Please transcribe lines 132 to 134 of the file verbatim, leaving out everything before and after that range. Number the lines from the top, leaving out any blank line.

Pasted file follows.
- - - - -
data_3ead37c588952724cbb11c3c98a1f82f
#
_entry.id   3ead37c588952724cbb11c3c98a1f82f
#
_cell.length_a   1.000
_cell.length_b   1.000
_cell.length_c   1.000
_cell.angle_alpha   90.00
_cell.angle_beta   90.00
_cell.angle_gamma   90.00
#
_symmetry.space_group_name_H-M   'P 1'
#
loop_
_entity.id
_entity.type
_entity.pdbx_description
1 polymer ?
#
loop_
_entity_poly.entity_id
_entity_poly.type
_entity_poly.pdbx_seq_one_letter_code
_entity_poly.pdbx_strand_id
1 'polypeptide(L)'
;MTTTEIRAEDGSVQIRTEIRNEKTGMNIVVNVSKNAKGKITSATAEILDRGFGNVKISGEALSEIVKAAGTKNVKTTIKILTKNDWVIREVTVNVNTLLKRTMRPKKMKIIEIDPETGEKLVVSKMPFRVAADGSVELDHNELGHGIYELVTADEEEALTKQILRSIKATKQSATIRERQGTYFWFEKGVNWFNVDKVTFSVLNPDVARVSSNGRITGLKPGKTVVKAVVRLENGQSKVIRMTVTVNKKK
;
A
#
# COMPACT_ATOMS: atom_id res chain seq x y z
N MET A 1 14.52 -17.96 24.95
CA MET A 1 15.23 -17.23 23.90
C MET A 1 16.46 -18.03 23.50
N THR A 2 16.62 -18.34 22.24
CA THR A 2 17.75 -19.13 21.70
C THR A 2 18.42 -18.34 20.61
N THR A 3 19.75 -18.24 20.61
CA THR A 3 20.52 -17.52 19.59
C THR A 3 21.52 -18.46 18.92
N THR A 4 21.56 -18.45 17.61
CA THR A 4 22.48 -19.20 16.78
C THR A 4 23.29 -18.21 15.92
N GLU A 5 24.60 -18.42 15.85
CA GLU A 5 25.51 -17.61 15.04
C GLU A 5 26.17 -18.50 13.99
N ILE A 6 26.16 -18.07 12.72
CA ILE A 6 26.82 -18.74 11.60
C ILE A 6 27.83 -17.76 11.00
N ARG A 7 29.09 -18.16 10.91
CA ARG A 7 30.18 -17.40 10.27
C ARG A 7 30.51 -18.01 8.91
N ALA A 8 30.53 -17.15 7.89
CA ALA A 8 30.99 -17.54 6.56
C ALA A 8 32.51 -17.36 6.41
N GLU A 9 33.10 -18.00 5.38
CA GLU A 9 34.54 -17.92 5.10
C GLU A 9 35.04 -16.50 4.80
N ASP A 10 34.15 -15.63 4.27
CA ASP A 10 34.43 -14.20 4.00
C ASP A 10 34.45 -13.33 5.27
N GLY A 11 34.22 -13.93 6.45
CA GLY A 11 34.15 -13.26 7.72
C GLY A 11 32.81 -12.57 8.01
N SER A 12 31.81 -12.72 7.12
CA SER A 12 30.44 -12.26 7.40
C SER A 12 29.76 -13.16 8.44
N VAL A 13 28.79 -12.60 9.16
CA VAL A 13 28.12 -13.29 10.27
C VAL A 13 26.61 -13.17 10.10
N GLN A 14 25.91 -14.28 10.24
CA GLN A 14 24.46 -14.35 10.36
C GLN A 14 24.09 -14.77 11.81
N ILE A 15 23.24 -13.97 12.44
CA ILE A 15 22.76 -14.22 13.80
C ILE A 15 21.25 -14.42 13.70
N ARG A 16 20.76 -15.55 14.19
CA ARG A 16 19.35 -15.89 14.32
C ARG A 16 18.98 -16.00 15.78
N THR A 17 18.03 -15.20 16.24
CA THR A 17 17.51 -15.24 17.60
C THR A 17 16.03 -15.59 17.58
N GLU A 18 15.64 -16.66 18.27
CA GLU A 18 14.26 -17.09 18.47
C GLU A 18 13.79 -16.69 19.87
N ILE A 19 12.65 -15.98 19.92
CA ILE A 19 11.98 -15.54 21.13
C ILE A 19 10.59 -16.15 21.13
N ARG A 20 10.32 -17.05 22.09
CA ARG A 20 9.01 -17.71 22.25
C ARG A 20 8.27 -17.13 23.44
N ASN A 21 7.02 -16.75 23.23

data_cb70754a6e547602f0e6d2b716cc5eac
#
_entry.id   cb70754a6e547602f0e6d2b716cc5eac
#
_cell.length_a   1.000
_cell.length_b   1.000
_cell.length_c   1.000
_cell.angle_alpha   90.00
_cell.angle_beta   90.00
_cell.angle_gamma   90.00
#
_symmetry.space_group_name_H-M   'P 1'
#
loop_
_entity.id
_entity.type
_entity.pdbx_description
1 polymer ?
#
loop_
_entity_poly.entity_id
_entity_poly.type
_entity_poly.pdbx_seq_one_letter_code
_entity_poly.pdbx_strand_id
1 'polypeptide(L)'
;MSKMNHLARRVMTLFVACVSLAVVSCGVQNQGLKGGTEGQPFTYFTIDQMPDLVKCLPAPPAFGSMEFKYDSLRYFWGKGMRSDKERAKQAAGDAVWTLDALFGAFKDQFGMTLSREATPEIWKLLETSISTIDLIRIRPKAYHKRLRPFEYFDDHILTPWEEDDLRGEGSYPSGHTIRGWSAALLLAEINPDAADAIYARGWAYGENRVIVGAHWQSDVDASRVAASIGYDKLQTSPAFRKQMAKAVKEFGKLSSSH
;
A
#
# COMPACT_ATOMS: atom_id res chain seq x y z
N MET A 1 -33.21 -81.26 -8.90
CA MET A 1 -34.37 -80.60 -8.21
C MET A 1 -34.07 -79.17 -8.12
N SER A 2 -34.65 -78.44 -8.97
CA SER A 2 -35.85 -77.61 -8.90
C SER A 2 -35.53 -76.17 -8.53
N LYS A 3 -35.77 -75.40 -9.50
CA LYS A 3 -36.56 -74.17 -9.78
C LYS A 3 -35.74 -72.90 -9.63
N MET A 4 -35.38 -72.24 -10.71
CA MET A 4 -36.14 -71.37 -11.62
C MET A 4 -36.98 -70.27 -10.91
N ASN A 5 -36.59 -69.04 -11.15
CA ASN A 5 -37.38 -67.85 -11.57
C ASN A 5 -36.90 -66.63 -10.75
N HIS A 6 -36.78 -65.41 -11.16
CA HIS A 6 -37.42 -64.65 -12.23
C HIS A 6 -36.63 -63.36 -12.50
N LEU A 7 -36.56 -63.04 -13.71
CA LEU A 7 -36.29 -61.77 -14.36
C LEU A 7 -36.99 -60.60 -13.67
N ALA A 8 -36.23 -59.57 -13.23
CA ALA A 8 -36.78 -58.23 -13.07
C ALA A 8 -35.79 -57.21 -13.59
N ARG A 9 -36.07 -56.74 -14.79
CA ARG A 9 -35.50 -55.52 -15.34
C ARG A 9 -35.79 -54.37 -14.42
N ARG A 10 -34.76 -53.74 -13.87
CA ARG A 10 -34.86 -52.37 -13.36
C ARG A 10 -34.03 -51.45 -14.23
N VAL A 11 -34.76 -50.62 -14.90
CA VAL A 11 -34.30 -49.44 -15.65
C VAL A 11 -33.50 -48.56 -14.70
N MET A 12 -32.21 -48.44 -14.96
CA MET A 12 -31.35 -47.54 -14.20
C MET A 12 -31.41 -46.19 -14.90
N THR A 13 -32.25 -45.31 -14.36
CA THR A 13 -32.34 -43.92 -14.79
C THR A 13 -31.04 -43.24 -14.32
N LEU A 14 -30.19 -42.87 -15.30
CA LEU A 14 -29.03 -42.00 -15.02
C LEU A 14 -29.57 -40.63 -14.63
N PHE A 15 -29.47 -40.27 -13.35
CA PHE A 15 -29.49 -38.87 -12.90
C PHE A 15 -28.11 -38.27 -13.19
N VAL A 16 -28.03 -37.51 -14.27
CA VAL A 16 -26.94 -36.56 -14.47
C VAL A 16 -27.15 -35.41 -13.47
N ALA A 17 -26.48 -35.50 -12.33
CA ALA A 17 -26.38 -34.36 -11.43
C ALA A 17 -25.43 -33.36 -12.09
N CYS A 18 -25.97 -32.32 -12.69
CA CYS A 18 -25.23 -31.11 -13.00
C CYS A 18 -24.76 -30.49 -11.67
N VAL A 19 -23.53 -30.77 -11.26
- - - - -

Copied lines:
CA MET A 4 -36.14 -71.37 -11.62
C MET A 4 -36.98 -70.27 -10.91
N ASN A 5 -36.59 -69.04 -11.15